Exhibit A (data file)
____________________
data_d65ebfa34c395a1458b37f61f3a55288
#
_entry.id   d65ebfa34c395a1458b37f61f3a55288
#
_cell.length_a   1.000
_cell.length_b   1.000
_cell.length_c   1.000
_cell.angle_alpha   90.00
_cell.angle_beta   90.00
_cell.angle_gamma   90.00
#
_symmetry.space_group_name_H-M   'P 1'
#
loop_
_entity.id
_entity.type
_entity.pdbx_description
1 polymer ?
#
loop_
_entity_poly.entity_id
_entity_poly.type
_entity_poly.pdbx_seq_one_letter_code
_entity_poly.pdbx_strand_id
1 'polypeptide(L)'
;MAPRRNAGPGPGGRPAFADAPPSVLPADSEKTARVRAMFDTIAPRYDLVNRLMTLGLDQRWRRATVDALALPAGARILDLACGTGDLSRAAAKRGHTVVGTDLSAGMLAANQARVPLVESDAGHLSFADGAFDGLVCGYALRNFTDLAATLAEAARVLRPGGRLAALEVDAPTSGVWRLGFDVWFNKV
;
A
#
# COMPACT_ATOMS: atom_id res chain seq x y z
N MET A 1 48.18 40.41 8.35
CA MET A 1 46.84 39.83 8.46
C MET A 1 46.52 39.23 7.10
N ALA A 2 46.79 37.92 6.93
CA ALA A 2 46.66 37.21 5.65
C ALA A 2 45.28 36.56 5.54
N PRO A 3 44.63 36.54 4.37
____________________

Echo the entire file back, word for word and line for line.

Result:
data_d65ebfa34c395a1458b37f61f3a55288
#
_entry.id   d65ebfa34c395a1458b37f61f3a55288
#
_cell.length_a   1.000
_cell.length_b   1.000
_cell.length_c   1.000
_cell.angle_alpha   90.00
_cell.angle_beta   90.00
_cell.angle_gamma   90.00
#
_symmetry.space_group_name_H-M   'P 1'
#
loop_
_entity.id
_entity.type
_entity.pdbx_description
1 polymer ?
#
loop_
_entity_poly.entity_id
_entity_poly.type
_entity_poly.pdbx_seq_one_letter_code
_entity_poly.pdbx_strand_id
1 'polypeptide(L)'
;MAPRRNAGPGPGGRPAFADAPPSVLPADSEKTARVRAMFDTIAPRYDLVNRLMTLGLDQRWRRATVDALALPAGARILDLACGTGDLSRAAAKRGHTVVGTDLSAGMLAANQARVPLVESDAGHLSFADGAFDGLVCGYALRNFTDLAATLAEAARVLRPGGRLAALEVDAPTSGVWRLGFDVWFNKV
;
A
#
# COMPACT_ATOMS: atom_id res chain seq x y z
N MET A 1 48.18 40.41 8.35
CA MET A 1 46.84 39.83 8.46
C MET A 1 46.52 39.23 7.10
N ALA A 2 46.79 37.92 6.93
CA ALA A 2 46.66 37.21 5.65
C ALA A 2 45.28 36.56 5.54
N PRO A 3 44.63 36.54 4.37